Elvis Andrus 62nd Overall: High Pick 45th, Low Pick 82nd
For years, Elvis Andrus served as the poster boy for this primus: overvalued simply because he played a position with perceived shortcomings. The season would play out, and come August, Andrus would have underearned and been outperformed by a cast of late round selections. After hitting 35 HR from 2009-2016, Andrus busted out with 20 HR last season. While Andrus has become more of a fly ball hitter (31.5%) than the 22% he produced his first 7 years, his 48.5% ground ball rate doesn’t exactly bold well for an encore.
Last season’s 11.6% HR/FB rate was more than double Andrus’ career mark. Thanks to those 20 HR, Andrus had both his first 100-run season and first season exceeding 70 RBI. At 62nd overall, Andrus could likely take a little step back from 2017 and earn profit. However, that is not the case should Andrus’ production free fall. Which one isn’t like the other? Ask yourself this question when looking at Andrus’s career marks — history will often repeat itself.
Every day while getting dressed for work, I look down upon a collection of LuLaRoe clothing. The majority of the collection is featured in my wife’s day-to-day life, stylin and profilin like most could only dream of; my wife’s personality can be easily identified. Not all selections were winners, however. Buried among the personal favorites are remnants of a regretful buyer, a buyer who purchased simply because “What if nothing better comes along?” In fantasy, the consequences are far more severe than a few bucks wasted on a shirt.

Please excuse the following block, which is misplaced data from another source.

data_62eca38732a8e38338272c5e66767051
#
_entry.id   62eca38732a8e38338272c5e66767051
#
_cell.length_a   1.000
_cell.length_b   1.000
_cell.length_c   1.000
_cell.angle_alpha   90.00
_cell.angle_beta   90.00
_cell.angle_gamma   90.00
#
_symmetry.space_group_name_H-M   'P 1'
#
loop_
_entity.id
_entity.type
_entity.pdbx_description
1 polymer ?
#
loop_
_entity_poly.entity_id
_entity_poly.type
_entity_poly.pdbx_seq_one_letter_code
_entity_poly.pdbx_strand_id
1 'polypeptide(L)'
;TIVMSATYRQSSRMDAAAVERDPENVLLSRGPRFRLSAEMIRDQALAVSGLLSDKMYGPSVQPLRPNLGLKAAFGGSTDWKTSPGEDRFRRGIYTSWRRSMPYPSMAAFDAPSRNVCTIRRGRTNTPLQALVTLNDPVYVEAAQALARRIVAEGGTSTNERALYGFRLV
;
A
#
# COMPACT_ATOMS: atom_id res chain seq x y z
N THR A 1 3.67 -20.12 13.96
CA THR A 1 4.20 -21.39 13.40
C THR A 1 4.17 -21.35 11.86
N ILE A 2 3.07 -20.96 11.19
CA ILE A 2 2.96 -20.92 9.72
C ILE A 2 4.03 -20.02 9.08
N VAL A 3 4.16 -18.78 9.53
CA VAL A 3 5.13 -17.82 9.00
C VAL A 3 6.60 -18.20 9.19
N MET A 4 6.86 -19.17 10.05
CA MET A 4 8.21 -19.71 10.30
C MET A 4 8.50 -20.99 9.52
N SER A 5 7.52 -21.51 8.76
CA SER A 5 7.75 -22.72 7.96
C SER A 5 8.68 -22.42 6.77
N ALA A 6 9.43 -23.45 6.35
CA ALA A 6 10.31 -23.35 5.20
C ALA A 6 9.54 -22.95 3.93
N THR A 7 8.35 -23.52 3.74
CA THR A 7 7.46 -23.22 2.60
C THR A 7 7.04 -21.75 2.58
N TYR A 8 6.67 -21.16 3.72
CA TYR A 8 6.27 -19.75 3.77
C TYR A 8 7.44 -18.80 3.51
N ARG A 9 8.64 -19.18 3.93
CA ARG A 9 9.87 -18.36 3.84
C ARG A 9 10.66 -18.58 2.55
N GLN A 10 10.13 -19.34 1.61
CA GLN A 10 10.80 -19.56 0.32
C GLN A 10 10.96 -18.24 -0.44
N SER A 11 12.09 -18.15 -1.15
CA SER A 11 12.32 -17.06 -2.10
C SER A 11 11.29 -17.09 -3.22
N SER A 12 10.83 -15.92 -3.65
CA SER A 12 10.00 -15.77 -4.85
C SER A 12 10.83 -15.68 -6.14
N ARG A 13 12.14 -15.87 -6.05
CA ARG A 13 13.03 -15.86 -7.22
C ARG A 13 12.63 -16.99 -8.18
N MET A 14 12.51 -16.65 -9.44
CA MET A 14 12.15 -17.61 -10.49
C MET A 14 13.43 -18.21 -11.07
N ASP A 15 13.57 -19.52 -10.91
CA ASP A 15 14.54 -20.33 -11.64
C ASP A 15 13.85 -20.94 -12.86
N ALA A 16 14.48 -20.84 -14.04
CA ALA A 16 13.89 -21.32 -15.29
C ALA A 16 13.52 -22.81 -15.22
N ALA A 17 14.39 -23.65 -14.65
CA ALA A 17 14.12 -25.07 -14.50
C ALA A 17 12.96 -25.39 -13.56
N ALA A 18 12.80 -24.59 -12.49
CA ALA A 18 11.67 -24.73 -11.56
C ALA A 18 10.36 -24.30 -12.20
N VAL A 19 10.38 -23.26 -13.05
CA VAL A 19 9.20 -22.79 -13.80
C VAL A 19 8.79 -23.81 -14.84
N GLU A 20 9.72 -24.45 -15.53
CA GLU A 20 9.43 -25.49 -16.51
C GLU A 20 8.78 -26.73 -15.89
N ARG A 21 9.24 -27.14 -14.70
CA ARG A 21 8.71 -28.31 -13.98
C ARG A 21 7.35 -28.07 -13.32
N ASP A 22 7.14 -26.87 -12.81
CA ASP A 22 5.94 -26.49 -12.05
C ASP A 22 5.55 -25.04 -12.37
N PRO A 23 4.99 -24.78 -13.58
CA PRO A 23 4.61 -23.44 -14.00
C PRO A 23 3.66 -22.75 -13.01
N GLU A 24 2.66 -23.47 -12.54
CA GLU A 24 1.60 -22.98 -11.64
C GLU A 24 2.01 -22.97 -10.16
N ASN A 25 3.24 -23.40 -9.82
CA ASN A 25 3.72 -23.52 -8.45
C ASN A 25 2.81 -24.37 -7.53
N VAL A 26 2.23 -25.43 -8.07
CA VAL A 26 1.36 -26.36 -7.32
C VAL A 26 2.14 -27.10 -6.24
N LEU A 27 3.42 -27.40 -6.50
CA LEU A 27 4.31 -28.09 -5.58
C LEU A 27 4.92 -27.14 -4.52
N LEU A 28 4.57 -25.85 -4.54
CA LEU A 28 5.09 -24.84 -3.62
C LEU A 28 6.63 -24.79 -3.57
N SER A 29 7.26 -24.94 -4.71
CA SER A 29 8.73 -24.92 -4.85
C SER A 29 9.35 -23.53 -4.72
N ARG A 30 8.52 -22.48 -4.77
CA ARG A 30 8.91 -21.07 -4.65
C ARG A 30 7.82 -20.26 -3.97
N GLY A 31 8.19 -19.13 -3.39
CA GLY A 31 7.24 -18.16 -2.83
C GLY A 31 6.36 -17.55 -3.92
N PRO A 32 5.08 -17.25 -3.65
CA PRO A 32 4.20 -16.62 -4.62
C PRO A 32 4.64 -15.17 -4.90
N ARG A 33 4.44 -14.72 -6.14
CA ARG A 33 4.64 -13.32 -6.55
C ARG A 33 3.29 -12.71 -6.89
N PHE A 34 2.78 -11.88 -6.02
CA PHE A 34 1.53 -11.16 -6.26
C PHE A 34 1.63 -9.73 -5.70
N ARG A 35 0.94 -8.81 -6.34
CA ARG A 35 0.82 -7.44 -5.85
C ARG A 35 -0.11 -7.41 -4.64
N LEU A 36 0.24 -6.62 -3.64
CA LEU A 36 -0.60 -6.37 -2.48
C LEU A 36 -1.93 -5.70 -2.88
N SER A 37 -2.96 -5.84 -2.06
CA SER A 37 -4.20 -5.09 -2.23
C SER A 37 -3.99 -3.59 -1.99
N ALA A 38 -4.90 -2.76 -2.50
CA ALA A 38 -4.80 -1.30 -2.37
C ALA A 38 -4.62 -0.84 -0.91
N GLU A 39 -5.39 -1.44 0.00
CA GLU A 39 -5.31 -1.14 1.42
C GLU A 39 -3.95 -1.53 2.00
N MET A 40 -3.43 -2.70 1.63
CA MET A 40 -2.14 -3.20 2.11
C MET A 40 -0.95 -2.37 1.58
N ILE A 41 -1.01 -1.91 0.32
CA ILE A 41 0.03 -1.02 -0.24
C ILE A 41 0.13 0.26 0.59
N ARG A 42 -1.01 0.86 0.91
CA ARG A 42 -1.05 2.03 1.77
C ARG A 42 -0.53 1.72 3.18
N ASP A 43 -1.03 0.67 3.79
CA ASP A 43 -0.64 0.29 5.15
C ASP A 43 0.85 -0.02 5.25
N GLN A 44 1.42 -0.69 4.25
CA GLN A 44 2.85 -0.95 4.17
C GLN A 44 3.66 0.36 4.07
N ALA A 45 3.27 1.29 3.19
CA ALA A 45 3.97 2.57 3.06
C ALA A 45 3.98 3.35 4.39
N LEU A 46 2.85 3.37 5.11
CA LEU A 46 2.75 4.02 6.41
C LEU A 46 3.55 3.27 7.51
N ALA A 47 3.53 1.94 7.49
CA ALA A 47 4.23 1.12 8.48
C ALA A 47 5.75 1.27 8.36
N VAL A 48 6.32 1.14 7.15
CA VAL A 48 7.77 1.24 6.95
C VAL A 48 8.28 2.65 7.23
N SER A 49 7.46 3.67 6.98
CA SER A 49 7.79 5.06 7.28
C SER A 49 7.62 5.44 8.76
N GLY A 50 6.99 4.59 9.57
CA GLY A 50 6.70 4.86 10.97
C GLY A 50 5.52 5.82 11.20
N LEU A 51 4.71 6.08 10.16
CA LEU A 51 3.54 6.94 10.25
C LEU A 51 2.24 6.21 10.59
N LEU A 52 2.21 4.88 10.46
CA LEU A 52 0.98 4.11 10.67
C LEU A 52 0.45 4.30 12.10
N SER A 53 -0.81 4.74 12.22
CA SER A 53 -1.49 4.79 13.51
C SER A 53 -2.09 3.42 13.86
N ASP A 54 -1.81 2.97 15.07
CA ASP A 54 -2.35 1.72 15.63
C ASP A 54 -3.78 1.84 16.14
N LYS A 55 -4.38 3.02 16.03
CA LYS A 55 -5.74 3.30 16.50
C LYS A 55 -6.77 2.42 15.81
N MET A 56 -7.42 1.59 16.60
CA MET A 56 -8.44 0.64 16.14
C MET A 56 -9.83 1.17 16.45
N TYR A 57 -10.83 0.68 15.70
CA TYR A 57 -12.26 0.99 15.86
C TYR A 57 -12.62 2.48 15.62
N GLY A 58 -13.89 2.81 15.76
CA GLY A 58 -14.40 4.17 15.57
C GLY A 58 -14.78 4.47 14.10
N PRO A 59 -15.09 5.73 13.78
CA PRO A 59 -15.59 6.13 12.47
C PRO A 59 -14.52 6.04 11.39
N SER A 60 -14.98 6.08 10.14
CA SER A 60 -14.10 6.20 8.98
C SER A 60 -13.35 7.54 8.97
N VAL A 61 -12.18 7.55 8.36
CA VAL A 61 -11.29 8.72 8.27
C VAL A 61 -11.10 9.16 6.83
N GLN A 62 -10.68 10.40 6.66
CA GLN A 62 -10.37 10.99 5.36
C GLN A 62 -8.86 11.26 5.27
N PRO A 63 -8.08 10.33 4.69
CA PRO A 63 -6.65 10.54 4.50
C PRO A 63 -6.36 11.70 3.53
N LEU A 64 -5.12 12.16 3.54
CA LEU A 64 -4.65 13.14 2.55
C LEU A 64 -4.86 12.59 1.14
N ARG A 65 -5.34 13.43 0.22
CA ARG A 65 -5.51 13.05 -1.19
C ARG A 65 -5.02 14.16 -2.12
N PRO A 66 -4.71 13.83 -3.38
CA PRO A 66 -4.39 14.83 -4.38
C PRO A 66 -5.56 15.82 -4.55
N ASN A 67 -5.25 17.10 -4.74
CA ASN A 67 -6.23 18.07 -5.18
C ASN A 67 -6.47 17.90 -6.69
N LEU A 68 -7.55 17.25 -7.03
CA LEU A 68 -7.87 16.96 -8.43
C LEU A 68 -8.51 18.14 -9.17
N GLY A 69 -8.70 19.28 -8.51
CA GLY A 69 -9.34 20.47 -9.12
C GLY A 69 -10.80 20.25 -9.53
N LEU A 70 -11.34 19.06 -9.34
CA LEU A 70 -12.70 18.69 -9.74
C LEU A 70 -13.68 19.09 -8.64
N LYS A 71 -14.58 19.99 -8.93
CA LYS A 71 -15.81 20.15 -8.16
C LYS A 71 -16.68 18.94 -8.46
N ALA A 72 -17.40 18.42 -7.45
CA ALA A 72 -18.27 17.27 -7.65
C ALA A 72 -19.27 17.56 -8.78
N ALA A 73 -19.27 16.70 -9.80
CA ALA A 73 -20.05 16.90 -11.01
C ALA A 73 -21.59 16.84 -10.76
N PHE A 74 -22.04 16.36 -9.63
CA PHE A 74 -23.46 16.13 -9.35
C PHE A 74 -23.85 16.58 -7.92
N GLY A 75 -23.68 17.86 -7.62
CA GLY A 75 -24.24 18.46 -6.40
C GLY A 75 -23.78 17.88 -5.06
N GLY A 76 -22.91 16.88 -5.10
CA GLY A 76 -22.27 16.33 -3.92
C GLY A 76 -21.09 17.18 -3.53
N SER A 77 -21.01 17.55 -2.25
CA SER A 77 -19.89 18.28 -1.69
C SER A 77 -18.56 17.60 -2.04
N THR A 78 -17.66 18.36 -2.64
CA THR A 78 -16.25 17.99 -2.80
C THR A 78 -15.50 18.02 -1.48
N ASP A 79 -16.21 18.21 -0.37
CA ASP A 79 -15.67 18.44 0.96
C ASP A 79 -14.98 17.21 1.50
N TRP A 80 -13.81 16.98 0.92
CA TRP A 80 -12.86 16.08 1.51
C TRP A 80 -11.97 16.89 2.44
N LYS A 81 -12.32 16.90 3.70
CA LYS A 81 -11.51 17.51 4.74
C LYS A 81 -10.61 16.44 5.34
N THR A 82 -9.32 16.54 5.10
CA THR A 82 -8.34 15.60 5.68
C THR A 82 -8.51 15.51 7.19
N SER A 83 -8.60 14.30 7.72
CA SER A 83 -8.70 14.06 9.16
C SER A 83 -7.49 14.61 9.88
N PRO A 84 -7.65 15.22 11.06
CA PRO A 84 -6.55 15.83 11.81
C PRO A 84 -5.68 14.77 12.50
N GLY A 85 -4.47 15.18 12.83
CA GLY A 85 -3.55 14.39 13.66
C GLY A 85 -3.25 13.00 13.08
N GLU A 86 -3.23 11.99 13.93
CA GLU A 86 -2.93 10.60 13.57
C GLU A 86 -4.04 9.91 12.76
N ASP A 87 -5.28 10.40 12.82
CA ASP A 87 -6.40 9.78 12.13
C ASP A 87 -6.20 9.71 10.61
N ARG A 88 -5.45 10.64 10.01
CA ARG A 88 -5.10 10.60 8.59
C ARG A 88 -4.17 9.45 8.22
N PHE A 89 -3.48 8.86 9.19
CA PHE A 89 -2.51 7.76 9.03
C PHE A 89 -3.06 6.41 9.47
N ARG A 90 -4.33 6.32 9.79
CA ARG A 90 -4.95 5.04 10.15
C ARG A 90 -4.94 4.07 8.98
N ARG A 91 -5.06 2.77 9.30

One’s title pursuits will not be vanquished with the selection of any of the aforementioned players. In fact, there is a time and place where value could even be found from them. Take note of the listed Low selection, in every case above I would happily accept each of the players at the low point (with the exception of Bregman). More often than not, the selection of these players will be accompanied by a willingness to settle, a willingness to accept lesser numbers overall, but with it a perceived edge at the position. If that edge proves true, then perhaps success can find you. However, if one unsuspecting player emerges into the top tier, then all positional advantage is lost. If that newfound talent’s owner took a best available approach to begin the draft, then you’re likely screwed, left only with the remnants of where exactly your draft took an unfortunate turn.